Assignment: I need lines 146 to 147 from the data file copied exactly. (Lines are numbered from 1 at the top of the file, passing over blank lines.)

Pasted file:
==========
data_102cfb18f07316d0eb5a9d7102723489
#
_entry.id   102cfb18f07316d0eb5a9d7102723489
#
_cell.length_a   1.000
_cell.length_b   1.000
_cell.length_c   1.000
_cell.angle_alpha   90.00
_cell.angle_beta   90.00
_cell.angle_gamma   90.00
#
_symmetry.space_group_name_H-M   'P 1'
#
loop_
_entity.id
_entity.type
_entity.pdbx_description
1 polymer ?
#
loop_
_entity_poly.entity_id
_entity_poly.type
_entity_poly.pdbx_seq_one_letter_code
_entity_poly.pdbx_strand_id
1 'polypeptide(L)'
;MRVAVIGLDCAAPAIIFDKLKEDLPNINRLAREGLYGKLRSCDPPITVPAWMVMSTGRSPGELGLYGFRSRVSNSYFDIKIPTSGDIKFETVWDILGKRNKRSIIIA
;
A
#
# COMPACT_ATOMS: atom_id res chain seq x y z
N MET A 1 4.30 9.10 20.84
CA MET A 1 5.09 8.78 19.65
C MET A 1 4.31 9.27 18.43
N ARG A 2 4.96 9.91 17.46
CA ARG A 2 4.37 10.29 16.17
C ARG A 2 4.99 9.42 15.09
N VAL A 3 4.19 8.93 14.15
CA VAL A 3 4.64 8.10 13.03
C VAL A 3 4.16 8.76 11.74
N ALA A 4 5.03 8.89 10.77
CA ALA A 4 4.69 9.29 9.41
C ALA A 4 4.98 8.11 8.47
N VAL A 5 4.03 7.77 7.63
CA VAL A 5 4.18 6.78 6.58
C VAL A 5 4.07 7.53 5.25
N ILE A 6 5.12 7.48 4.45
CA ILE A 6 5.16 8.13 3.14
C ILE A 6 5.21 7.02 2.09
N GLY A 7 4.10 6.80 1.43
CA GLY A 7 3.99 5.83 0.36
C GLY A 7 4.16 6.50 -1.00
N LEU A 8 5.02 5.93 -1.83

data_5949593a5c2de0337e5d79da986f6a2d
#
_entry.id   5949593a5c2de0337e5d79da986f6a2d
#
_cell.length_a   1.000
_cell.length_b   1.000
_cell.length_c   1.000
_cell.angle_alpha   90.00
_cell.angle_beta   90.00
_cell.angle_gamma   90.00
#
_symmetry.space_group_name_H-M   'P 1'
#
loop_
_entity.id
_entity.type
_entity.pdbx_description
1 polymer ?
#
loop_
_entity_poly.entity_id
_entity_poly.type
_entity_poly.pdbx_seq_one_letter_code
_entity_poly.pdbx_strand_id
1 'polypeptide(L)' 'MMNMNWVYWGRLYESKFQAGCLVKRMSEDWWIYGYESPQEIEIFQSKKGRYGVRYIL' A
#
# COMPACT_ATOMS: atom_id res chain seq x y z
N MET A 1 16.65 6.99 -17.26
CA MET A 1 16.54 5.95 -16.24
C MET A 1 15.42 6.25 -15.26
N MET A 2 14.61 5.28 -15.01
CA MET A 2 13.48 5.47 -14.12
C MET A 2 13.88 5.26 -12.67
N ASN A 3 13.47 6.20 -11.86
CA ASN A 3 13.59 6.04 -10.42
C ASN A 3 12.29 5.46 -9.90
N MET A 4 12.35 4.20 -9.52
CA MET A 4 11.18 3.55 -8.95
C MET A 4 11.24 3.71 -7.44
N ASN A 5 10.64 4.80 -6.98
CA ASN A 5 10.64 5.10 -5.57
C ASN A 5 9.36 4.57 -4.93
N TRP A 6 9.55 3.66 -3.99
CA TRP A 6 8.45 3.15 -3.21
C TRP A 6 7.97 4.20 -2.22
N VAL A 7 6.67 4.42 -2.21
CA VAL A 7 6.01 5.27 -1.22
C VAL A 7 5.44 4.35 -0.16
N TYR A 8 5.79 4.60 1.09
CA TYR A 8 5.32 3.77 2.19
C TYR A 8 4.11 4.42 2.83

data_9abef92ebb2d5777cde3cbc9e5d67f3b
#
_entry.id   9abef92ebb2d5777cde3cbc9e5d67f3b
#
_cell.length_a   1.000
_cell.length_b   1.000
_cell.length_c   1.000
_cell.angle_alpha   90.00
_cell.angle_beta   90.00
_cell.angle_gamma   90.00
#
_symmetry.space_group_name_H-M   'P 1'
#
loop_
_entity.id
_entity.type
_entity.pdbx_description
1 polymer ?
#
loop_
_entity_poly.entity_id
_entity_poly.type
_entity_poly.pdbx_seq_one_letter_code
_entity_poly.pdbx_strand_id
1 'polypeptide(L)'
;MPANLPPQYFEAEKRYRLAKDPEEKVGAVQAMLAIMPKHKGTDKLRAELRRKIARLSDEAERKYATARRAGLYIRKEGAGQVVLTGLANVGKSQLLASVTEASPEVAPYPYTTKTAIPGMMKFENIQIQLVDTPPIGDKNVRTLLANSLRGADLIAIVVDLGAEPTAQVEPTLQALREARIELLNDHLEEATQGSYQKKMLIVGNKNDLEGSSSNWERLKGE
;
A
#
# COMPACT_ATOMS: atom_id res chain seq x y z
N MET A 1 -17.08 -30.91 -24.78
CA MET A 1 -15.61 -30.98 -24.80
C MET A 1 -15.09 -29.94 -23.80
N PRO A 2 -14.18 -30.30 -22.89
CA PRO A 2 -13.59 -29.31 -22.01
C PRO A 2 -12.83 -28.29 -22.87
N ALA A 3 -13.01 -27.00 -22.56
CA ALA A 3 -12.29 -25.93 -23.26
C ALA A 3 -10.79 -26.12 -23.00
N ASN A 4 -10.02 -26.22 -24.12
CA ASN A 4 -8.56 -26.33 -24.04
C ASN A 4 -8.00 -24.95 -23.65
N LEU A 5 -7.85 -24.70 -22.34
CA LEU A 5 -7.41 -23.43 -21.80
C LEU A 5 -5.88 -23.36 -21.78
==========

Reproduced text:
N LEU A 5 -7.85 -24.70 -22.34
CA LEU A 5 -7.41 -23.43 -21.80